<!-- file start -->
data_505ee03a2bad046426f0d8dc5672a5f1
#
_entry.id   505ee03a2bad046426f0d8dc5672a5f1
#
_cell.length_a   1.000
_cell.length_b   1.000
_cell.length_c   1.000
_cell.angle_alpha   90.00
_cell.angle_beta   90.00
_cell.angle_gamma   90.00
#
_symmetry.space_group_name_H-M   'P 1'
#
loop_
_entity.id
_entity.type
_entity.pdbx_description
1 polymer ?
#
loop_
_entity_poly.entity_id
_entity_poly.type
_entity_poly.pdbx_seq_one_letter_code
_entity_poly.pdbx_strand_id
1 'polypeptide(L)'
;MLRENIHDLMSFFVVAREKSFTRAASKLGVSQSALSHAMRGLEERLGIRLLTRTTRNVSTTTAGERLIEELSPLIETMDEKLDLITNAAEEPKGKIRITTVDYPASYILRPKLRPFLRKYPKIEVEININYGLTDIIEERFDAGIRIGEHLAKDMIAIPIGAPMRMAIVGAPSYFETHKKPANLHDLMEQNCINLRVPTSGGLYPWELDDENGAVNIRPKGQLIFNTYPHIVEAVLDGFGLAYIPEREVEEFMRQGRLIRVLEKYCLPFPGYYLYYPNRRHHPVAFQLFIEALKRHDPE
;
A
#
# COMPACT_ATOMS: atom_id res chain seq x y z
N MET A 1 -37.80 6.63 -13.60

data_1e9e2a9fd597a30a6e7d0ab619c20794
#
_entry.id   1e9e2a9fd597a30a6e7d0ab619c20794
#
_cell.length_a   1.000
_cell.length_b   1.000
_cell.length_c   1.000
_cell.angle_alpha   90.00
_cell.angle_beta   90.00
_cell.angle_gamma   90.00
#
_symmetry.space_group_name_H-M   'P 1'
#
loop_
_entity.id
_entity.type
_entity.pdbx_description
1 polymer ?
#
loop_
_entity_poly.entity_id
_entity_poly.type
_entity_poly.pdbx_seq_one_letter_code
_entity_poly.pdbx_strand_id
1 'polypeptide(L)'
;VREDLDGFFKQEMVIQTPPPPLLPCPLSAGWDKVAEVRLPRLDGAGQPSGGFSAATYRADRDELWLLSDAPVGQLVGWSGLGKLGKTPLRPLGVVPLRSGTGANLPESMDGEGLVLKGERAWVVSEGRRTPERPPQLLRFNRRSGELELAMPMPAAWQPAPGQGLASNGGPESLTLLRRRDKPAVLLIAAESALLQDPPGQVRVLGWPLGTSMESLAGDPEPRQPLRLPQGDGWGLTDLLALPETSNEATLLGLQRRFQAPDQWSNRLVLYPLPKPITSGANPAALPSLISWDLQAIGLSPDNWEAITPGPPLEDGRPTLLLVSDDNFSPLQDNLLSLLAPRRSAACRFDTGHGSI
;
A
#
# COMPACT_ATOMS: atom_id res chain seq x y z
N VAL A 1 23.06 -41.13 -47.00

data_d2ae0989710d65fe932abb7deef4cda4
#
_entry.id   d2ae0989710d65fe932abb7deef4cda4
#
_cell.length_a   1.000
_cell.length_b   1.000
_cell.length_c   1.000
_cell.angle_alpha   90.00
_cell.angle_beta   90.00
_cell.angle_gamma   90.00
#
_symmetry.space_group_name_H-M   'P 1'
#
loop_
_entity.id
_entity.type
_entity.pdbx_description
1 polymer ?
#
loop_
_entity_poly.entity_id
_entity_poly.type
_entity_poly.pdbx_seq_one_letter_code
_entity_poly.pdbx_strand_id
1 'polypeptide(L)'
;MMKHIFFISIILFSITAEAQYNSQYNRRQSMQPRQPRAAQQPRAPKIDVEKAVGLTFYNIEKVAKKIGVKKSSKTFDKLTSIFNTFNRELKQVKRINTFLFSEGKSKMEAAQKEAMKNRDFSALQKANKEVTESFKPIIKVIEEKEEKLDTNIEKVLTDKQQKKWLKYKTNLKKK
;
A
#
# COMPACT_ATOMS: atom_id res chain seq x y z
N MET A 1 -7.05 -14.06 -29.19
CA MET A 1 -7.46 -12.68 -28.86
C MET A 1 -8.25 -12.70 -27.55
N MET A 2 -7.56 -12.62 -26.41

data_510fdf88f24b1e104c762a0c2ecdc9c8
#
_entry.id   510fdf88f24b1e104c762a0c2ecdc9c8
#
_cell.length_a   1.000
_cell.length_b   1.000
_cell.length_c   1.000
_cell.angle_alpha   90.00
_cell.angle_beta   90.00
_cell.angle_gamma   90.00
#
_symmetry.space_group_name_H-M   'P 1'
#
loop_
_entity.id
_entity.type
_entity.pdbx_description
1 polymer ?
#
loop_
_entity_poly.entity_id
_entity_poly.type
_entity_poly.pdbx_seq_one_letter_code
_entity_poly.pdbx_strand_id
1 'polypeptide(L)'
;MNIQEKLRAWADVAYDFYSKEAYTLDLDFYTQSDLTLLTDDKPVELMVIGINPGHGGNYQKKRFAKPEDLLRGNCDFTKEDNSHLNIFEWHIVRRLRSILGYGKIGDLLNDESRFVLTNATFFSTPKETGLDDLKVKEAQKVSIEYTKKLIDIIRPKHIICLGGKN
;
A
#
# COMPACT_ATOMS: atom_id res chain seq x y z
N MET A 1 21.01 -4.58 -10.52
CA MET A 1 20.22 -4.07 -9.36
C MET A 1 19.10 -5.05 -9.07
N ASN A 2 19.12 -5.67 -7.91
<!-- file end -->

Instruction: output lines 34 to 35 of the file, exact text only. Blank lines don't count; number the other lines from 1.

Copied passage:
_entry.id   1e9e2a9fd597a30a6e7d0ab619c20794
#